John Libbey Eurotext

European Journal of Dermatology

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Allergen penetration through the skin Volume 13, numéro 4, July 2003

Auteurs
INSERM U 503, 69365 Lyon Cedex 07, France. Laboratoire de Dermopharmacologie et Cosmétologie, Faculté de Pharmacie, Université Paris Sud, 92296 Chatenay-Malabry, France. Immunologie Clinique et Allergologie, CHU Lyon Sud, 69495 Pierre-Benite Cedex, France
  • Mots-clés : xenobiotics, haptens, contact dermatitis, atopic dermatitis, tolerance
  • Page(s) : 324-30
  • Année de parution : 2003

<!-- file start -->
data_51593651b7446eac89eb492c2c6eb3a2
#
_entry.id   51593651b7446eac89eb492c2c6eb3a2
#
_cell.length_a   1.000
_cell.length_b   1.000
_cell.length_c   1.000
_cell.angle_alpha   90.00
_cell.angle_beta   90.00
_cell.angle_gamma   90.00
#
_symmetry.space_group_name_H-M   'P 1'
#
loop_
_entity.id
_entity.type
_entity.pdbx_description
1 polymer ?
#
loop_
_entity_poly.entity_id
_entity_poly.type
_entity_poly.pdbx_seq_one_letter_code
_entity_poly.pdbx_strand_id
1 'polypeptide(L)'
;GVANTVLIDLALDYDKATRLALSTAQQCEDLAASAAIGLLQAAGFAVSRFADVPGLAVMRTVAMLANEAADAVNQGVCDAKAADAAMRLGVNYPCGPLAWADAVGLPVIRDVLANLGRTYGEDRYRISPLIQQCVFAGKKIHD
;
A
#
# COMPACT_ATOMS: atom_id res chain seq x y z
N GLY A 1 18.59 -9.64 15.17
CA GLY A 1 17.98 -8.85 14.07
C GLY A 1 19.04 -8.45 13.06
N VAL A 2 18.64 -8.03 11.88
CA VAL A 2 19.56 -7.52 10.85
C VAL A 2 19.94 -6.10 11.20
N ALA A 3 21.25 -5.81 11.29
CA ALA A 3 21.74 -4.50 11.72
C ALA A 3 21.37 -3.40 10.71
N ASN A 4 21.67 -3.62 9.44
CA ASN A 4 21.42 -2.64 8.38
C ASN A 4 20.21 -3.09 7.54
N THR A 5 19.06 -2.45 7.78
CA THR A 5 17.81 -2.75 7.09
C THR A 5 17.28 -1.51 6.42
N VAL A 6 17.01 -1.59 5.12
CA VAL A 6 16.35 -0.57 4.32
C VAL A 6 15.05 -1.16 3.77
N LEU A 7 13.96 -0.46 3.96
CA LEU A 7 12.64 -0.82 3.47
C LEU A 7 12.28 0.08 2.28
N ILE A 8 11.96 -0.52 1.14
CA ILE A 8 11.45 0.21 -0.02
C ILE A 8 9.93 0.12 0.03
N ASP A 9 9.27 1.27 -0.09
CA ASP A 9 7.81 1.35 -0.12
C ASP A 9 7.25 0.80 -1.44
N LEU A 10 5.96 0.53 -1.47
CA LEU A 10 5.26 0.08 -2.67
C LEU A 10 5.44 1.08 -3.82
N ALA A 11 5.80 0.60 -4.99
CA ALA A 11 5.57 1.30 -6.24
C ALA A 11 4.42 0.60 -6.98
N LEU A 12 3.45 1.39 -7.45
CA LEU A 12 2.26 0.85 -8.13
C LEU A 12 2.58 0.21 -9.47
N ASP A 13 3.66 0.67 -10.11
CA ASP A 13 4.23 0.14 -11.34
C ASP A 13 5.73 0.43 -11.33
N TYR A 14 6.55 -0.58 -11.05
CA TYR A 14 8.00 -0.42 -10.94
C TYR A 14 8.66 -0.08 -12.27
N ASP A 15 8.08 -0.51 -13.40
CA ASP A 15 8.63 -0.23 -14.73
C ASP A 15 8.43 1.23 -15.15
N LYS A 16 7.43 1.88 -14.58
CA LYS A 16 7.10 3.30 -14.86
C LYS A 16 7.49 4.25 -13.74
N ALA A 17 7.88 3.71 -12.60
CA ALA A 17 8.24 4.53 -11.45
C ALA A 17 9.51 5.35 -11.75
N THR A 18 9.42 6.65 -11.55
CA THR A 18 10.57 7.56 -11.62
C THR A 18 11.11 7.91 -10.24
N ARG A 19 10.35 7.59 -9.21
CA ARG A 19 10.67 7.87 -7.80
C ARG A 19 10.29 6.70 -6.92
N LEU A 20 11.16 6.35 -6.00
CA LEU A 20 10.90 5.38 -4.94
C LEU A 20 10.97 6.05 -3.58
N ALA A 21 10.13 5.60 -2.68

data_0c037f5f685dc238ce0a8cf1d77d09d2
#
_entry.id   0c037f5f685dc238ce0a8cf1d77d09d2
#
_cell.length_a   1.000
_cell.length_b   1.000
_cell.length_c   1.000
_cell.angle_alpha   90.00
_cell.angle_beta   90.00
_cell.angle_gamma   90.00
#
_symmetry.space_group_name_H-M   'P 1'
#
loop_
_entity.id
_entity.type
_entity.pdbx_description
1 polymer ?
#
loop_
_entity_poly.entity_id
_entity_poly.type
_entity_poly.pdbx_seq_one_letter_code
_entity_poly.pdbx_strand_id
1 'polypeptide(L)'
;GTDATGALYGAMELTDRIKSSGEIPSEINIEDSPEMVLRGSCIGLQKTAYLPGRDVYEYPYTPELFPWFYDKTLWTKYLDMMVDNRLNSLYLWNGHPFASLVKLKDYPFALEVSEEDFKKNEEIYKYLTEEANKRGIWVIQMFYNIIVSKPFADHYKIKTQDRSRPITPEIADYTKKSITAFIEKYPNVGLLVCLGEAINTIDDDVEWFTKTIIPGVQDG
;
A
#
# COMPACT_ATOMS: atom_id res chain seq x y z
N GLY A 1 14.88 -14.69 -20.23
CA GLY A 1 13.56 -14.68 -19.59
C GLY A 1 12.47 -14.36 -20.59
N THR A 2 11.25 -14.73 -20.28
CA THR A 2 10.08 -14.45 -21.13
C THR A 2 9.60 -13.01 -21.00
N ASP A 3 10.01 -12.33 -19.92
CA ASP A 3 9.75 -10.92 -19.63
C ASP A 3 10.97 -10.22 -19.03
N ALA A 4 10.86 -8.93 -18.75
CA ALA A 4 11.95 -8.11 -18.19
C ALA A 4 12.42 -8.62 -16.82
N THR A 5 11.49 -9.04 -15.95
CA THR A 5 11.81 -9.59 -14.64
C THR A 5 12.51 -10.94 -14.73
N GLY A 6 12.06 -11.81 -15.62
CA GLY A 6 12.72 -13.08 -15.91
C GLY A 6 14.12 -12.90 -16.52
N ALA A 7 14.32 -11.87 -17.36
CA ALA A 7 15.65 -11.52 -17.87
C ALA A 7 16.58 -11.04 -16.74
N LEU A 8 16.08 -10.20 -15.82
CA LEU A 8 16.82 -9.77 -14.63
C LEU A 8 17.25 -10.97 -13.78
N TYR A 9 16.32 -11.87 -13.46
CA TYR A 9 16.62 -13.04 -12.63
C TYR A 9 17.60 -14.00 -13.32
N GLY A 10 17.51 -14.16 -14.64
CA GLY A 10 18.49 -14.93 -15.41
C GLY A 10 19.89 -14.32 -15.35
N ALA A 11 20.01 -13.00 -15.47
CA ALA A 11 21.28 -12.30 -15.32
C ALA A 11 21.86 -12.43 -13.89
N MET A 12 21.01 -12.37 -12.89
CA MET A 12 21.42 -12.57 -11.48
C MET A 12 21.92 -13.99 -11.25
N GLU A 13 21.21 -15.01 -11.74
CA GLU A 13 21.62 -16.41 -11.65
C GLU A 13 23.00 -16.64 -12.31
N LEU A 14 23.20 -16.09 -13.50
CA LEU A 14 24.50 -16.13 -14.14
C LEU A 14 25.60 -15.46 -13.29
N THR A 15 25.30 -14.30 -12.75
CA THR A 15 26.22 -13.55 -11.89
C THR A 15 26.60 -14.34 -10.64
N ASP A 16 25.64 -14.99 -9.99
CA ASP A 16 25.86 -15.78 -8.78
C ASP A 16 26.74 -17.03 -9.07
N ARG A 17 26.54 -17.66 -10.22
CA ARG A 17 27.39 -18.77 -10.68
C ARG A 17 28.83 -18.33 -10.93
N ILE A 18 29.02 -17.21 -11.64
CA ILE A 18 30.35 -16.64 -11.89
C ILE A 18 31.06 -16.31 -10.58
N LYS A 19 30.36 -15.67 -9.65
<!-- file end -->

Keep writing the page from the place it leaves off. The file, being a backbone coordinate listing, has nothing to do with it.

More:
The skin is directly in contact with environmental molecules which are present in the air or directly in contact with the epidermis. Despite the assumption that it has a barrier role which could prevent the penetration of molecules, the skin is permeable to all substances from the low molecular weight xenobiotics to the high molecular weight proteins. Only the degree of permeability varies depending on the physiological state of the skin and the chemical properties of molecules. Recent insights into the pathophysiology of allergic skin diseases have shown that allergen penetration is not the major factor in explaining why some patients become allergic while others maintain an immunological tolerance to the penetrating molecules. Indeed, the functional properties of some allergenic molecules able to induce activation of innate immunity appear to be far more important in the development of allergy than their ability to penetrate the skin easily.